A short circuit is when part or all of the circuit is bypassed by an incorrect connection – like a stray wire – sometimes leading to very high current flowing through the circuit, potentially generating enough heat to cause damage to components. Short circuits can also cause fires if the current is high enough.
If the LED does not light, check for a short circuit. Start with the binder clip – is it creating a direct connection between the POSITIVE and NEGATIVE sides of the battery?
An open circuit is when current cannot flow because there is not a complete path between the POSITIVE and NEGATIVE sides of the power source. We want there to be open in this circuit when the binder clip handle on the negative side is flipped up – when the switch is in the OFF position.
If the LED does not light, and there is not a short circuit, look for an open. Make sure the battery is contacting the copper tape on the positive side and that the binder clip is positioned to contact the copper tape on the negative side. Check the connections between the copper tape and the leads of the LED – copper tape can be finicky and may require more pressure to ensure a good connection.
Step 4: Create the Reflector
To hand-cut a reflector, draw this shape onto a piece of cardstock.
If you are using a Cricut, Silhouette, or another computer-controlled vinyl/craft cutter to cut out the shape for the reflector base, import this .png image into your craft cutter software and trace to cut. Be sure to check your dimensions after importing – the overall dimensions of the .png should be 2.42in x 4.25in (61.47mm x 107.95mm).
Use clear tape or glue to attach a piece of aluminum foil to the reflector. Be sure to put the shiny side out. You can smooth out the foil before attaching it to the reflector, or leave it crinkly – experiment to see how the texture of the foil changes the way the light from the LED is reflected.
Fold the reflector as shown below. The green dotted lines in the diagram indicate valley folds - fold the reflector in towards you on these lines. The blue dotted line indicates a mountain fold - fold the reflector out away from you on this line.
Use glue or tape to complete the reflector assembly.
Step 5: Create the Figure
Your figure should be roughly 3 ½ inches (89 mm) tall and 2 ½ inches (64 mm) wide. Add a tab to the bottom of your figure, about an inch wide (25 mm) and ½ inch (13 mm) tall, to attach the shape to the reflector.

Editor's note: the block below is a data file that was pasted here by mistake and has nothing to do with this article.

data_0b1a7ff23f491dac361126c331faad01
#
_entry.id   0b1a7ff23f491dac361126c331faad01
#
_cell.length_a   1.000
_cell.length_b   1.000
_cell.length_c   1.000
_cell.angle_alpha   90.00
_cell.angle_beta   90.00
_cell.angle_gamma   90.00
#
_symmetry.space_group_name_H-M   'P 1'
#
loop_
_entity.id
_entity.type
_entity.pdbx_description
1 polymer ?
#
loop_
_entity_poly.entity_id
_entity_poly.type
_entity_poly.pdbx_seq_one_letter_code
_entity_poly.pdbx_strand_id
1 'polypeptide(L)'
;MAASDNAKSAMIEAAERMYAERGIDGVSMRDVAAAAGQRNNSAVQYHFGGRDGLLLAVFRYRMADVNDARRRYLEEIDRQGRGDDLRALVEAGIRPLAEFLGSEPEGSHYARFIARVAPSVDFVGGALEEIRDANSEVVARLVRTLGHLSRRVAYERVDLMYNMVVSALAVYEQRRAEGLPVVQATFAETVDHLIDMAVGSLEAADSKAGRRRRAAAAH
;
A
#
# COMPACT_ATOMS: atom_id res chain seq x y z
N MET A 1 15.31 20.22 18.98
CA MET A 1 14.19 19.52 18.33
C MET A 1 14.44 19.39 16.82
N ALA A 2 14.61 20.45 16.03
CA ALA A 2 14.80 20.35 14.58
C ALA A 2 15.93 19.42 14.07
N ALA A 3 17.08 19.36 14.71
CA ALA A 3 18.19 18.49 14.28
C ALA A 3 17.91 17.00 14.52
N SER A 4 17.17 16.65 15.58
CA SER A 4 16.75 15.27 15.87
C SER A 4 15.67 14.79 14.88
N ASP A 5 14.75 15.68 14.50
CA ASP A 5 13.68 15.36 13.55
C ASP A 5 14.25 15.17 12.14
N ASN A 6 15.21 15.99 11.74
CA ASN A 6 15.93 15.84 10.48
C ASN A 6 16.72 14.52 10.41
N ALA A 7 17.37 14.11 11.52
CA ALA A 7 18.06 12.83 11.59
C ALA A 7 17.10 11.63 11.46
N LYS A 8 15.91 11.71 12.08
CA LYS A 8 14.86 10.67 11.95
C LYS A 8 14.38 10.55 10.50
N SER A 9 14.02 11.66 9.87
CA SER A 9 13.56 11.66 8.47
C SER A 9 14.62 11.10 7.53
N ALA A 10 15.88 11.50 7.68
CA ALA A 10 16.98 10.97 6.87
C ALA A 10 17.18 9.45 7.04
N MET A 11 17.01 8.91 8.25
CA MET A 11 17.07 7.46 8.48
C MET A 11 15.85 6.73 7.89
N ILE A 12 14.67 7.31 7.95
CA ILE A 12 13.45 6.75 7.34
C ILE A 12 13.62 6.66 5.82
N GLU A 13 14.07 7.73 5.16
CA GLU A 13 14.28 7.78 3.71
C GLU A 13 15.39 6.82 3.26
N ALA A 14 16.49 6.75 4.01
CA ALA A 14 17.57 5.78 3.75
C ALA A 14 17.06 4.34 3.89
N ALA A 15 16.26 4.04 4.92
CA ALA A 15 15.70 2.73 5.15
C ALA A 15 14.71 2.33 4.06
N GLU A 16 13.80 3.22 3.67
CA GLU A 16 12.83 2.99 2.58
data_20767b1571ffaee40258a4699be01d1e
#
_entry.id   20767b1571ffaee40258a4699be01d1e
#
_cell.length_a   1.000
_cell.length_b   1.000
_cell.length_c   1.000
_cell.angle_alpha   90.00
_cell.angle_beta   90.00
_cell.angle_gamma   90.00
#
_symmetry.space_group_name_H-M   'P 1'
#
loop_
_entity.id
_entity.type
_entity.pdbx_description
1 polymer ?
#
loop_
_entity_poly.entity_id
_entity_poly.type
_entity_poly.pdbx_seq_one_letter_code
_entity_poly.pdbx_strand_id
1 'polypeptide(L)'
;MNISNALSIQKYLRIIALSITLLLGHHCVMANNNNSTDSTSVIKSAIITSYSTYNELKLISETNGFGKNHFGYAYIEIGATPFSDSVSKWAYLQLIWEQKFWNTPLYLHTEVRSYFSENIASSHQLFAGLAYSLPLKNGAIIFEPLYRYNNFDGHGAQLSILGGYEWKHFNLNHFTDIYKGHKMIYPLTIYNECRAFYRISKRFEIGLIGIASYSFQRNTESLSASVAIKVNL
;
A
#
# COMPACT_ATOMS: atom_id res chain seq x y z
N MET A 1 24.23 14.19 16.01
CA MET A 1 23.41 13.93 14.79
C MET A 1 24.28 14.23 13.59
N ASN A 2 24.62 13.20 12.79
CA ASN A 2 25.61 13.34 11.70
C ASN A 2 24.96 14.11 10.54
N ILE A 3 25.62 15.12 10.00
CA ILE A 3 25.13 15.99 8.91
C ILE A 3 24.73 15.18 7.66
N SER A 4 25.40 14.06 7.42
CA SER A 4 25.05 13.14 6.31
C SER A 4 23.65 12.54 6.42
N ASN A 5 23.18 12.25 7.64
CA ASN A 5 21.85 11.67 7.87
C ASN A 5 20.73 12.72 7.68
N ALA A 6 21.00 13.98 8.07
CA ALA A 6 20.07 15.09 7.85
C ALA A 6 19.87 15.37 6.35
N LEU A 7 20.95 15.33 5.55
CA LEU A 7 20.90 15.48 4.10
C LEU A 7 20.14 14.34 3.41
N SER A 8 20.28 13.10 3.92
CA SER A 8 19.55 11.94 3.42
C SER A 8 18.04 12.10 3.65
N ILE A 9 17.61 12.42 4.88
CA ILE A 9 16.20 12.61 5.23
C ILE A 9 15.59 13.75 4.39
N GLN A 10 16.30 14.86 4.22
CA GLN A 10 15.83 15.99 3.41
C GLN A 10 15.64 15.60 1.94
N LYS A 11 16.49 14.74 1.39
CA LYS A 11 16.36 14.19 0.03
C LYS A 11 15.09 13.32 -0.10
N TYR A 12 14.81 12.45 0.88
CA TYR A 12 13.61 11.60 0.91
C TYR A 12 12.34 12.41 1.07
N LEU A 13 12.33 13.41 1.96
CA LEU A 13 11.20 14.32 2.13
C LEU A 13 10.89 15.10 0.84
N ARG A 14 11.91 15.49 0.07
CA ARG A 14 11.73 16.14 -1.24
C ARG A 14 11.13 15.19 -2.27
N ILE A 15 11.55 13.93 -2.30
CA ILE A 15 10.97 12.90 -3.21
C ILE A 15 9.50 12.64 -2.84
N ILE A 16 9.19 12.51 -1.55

The skull used in this example, as well as others we have designed, are available to download at http://k12maker.mit.edu/electronics.html as .png images and .svg files which can be imported into a computer-controlled cutter program, or printed onto paper and cut out by hand.
The figure can be cut out of cardstock, but thinner material may be used for a backlit effect.
Attach your figure to the reflector with clear tape or glue, as shown.
Attach the reflector to the flashlight. Experiment with the distance between the aluminum foil and the LED to get the ideal projection on your figure. Once set, secure the reflector to the flashlight with clear tape or glue.
For best results, enjoy your Festive Flashlight in a darkened room!
Thanks for trying our Instructable!
We hope you had fun creating and lighting up your festive flashlight. What did you make? We want to see! If you did this in a K-12 classroom, what subject was it in? Send us an email or leave us a comment so we can see what you're making.
Visit our website k12maker.mit.edu to get resources for K-12 teachers:
- Maker skills workshops for K-12 educators - Spring, Summer, and Fall.
- Makerspace Design Guide for K-12 Makerspaces.
- Lists of Tools and Materials and illustrated charts to print and post.
- Supervision and safety guidelines for shop administrators.
- Training guides for common tools (including student checklists and refresher guides).
- Our Maker Methodology for designing Maker Projects for core curriculum, including sample projects.